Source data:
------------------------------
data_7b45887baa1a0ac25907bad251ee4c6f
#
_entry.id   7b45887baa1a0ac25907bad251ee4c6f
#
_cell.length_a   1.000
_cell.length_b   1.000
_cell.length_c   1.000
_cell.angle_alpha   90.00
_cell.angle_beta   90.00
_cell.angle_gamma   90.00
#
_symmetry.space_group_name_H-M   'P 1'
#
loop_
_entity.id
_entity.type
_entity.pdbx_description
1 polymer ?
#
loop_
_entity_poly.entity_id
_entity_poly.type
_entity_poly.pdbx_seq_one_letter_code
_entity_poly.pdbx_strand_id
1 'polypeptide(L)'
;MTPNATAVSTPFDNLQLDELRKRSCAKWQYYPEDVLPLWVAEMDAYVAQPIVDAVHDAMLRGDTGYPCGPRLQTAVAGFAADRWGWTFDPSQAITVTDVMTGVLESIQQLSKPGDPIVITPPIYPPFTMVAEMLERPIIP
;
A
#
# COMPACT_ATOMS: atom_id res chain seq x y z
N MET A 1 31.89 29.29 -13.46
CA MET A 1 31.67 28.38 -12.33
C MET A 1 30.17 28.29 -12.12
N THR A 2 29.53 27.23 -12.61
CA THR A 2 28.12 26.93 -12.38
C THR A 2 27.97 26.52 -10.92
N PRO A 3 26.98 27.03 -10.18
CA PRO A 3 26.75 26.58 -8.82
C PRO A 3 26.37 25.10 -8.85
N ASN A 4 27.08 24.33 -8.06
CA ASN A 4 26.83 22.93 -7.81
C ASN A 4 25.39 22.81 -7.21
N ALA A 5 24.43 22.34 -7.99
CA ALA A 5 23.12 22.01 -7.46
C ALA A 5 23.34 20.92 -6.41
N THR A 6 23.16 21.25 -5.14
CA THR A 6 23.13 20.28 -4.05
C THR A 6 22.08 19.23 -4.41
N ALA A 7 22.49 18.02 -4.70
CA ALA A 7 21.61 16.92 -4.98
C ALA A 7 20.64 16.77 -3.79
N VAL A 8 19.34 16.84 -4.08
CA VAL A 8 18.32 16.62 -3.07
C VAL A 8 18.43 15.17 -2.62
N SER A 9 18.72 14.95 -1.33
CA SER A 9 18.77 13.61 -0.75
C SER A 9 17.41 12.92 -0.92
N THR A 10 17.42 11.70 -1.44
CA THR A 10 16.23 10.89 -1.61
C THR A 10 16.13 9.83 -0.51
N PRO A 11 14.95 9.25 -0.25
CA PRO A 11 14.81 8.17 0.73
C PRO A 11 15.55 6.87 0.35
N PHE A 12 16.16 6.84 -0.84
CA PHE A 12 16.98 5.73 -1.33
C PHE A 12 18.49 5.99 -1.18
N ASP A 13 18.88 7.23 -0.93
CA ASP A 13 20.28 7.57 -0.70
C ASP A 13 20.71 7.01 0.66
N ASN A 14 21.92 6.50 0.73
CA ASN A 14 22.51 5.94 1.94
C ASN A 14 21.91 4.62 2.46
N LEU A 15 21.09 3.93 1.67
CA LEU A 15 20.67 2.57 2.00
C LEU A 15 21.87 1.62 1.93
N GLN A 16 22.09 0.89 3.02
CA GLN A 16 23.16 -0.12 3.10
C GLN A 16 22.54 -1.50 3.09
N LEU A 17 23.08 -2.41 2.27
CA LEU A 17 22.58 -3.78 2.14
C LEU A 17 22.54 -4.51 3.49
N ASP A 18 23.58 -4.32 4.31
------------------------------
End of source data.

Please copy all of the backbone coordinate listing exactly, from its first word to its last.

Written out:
data_7b45887baa1a0ac25907bad251ee4c6f
#
_entry.id   7b45887baa1a0ac25907bad251ee4c6f
#
_cell.length_a   1.000
_cell.length_b   1.000
_cell.length_c   1.000
_cell.angle_alpha   90.00
_cell.angle_beta   90.00
_cell.angle_gamma   90.00
#
_symmetry.space_group_name_H-M   'P 1'
#
loop_
_entity.id
_entity.type
_entity.pdbx_description
1 polymer ?
#
loop_
_entity_poly.entity_id
_entity_poly.type
_entity_poly.pdbx_seq_one_letter_code
_entity_poly.pdbx_strand_id
1 'polypeptide(L)'
;MTPNATAVSTPFDNLQLDELRKRSCAKWQYYPEDVLPLWVAEMDAYVAQPIVDAVHDAMLRGDTGYPCGPRLQTAVAGFAADRWGWTFDPSQAITVTDVMTGVLESIQQLSKPGDPIVITPPIYPPFTMVAEMLERPIIP
;
A
#
# COMPACT_ATOMS: atom_id res chain seq x y z
N MET A 1 31.89 29.29 -13.46
CA MET A 1 31.67 28.38 -12.33
C MET A 1 30.17 28.29 -12.12
N THR A 2 29.53 27.23 -12.61
CA THR A 2 28.12 26.93 -12.38
C THR A 2 27.97 26.52 -10.92
N PRO A 3 26.98 27.03 -10.18
CA PRO A 3 26.75 26.58 -8.82
C PRO A 3 26.37 25.10 -8.85
N ASN A 4 27.08 24.33 -8.06
CA ASN A 4 26.83 22.93 -7.81
C ASN A 4 25.39 22.81 -7.21
N ALA A 5 24.43 22.34 -7.99
CA ALA A 5 23.12 22.01 -7.46
C ALA A 5 23.34 20.92 -6.41
N THR A 6 23.16 21.25 -5.14
CA THR A 6 23.13 20.28 -4.05
C THR A 6 22.08 19.23 -4.41
N ALA A 7 22.49 18.02 -4.70
CA ALA A 7 21.61 16.92 -4.98
C ALA A 7 20.64 16.77 -3.79
N VAL A 8 19.34 16.84 -4.08
CA VAL A 8 18.32 16.62 -3.07
C VAL A 8 18.43 15.17 -2.62
N SER A 9 18.72 14.95 -1.33
CA SER A 9 18.77 13.61 -0.75
C SER A 9 17.41 12.92 -0.92
N THR A 10 17.42 11.70 -1.44
CA THR A 10 16.23 10.89 -1.61
C THR A 10 16.13 9.83 -0.51
N PRO A 11 14.95 9.25 -0.25
CA PRO A 11 14.81 8.17 0.73
C PRO A 11 15.55 6.87 0.35
N PHE A 12 16.16 6.84 -0.84
CA PHE A 12 16.98 5.73 -1.33
C PHE A 12 18.49 5.99 -1.18
N ASP A 13 18.88 7.23 -0.93
CA ASP A 13 20.28 7.57 -0.70
C ASP A 13 20.71 7.01 0.66
N ASN A 14 21.92 6.50 0.73
CA ASN A 14 22.51 5.94 1.94
C ASN A 14 21.91 4.62 2.46
N LEU A 15 21.09 3.93 1.67
CA LEU A 15 20.67 2.57 2.00
C LEU A 15 21.87 1.62 1.93
N GLN A 16 22.09 0.89 3.02
CA GLN A 16 23.16 -0.12 3.10
C GLN A 16 22.54 -1.50 3.09
N LEU A 17 23.08 -2.41 2.27
CA LEU A 17 22.58 -3.78 2.14
C LEU A 17 22.54 -4.51 3.49
N ASP A 18 23.58 -4.32 4.31